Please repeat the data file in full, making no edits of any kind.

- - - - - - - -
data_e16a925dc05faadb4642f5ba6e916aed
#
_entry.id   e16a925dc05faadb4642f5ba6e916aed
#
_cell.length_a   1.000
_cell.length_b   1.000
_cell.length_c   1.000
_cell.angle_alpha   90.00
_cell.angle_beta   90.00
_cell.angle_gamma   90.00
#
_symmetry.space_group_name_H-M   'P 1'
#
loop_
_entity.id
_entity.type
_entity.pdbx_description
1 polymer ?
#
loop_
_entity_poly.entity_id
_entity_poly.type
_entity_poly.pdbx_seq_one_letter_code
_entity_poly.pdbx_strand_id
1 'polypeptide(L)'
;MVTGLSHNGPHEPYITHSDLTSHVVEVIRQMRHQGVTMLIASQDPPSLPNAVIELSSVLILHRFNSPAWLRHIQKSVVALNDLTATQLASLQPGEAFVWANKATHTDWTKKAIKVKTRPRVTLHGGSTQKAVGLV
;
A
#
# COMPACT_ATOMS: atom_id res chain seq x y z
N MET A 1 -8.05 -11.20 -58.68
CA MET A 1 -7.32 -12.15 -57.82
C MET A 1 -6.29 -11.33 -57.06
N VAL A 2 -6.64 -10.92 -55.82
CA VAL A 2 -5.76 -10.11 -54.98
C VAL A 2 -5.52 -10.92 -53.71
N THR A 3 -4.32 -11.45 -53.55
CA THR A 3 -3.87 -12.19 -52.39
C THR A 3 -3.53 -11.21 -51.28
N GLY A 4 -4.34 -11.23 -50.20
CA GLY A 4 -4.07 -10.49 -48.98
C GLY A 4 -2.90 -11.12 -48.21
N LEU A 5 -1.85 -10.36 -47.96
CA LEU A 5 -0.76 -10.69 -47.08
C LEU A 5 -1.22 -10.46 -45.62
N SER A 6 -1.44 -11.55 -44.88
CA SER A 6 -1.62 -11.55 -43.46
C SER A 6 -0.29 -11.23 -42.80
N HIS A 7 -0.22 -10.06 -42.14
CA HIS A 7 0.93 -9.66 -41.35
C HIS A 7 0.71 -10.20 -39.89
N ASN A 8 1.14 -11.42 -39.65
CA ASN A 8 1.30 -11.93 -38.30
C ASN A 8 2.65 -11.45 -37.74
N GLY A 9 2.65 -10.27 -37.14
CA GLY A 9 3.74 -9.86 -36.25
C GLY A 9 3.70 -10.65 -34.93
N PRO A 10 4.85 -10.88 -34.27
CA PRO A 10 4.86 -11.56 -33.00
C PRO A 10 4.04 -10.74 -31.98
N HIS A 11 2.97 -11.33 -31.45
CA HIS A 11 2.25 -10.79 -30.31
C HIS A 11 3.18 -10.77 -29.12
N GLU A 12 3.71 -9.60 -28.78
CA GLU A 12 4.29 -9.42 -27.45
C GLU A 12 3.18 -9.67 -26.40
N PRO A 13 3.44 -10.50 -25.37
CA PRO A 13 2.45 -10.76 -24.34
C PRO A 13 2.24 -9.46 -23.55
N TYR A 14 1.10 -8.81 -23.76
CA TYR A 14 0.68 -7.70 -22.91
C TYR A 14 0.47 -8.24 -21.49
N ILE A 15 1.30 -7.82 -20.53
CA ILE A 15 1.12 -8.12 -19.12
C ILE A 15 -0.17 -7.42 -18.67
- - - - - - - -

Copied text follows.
data_e16a925dc05faadb4642f5ba6e916aed
#
_entry.id   e16a925dc05faadb4642f5ba6e916aed
#
_cell.length_a   1.000
_cell.length_b   1.000
_cell.length_c   1.000
_cell.angle_alpha   90.00
_cell.angle_beta   90.00
_cell.angle_gamma   90.00
#
_symmetry.space_group_name_H-M   'P 1'
#
loop_
_entity.id
_entity.type
_entity.pdbx_description
1 polymer ?
#
loop_
_entity_poly.entity_id
_entity_poly.type
_entity_poly.pdbx_seq_one_letter_code
_entity_poly.pdbx_strand_id
1 'polypeptide(L)'
;MVTGLSHNGPHEPYITHSDLTSHVVEVIRQMRHQGVTMLIASQDPPSLPNAVIELSSVLILHRFNSPAWLRHIQKSVVALNDLTATQLASLQPGEAFVWANKATHTDWTKKAIKVKTRPRVTLHGGSTQKAVGLV
;
A
#
# COMPACT_ATOMS: atom_id res chain seq x y z
N MET A 1 -8.05 -11.20 -58.68
CA MET A 1 -7.32 -12.15 -57.82
C MET A 1 -6.29 -11.33 -57.06
N VAL A 2 -6.64 -10.92 -55.82
CA VAL A 2 -5.76 -10.11 -54.98
C VAL A 2 -5.52 -10.92 -53.71
N THR A 3 -4.32 -11.45 -53.55
CA THR A 3 -3.87 -12.19 -52.39
C THR A 3 -3.53 -11.21 -51.28
N GLY A 4 -4.34 -11.23 -50.20
CA GLY A 4 -4.07 -10.49 -48.98
C GLY A 4 -2.90 -11.12 -48.21
N LEU A 5 -1.85 -10.36 -47.96
CA LEU A 5 -0.76 -10.69 -47.08
C LEU A 5 -1.22 -10.46 -45.62
N SER A 6 -1.44 -11.55 -44.88
CA SER A 6 -1.62 -11.55 -43.46
C SER A 6 -0.29 -11.23 -42.80
N HIS A 7 -0.22 -10.06 -42.14
CA HIS A 7 0.93 -9.66 -41.35
C HIS A 7 0.71 -10.20 -39.89
N ASN A 8 1.14 -11.42 -39.65
CA ASN A 8 1.30 -11.93 -38.30
C ASN A 8 2.65 -11.45 -37.74
N GLY A 9 2.65 -10.27 -37.14
CA GLY A 9 3.74 -9.86 -36.25
C GLY A 9 3.70 -10.65 -34.93
N PRO A 10 4.85 -10.88 -34.27
CA PRO A 10 4.86 -11.56 -33.00
C PRO A 10 4.04 -10.74 -31.98
N HIS A 11 2.97 -11.33 -31.45
CA HIS A 11 2.25 -10.79 -30.31
C HIS A 11 3.18 -10.77 -29.12
N GLU A 12 3.71 -9.60 -28.78
CA GLU A 12 4.29 -9.42 -27.45
C GLU A 12 3.18 -9.67 -26.40
N PRO A 13 3.44 -10.50 -25.37
CA PRO A 13 2.45 -10.76 -24.34
C PRO A 13 2.24 -9.46 -23.55
N TYR A 14 1.10 -8.81 -23.76
CA TYR A 14 0.68 -7.70 -22.91
C TYR A 14 0.47 -8.24 -21.49
N ILE A 15 1.30 -7.82 -20.53
CA ILE A 15 1.12 -8.12 -19.12
C ILE A 15 -0.17 -7.42 -18.67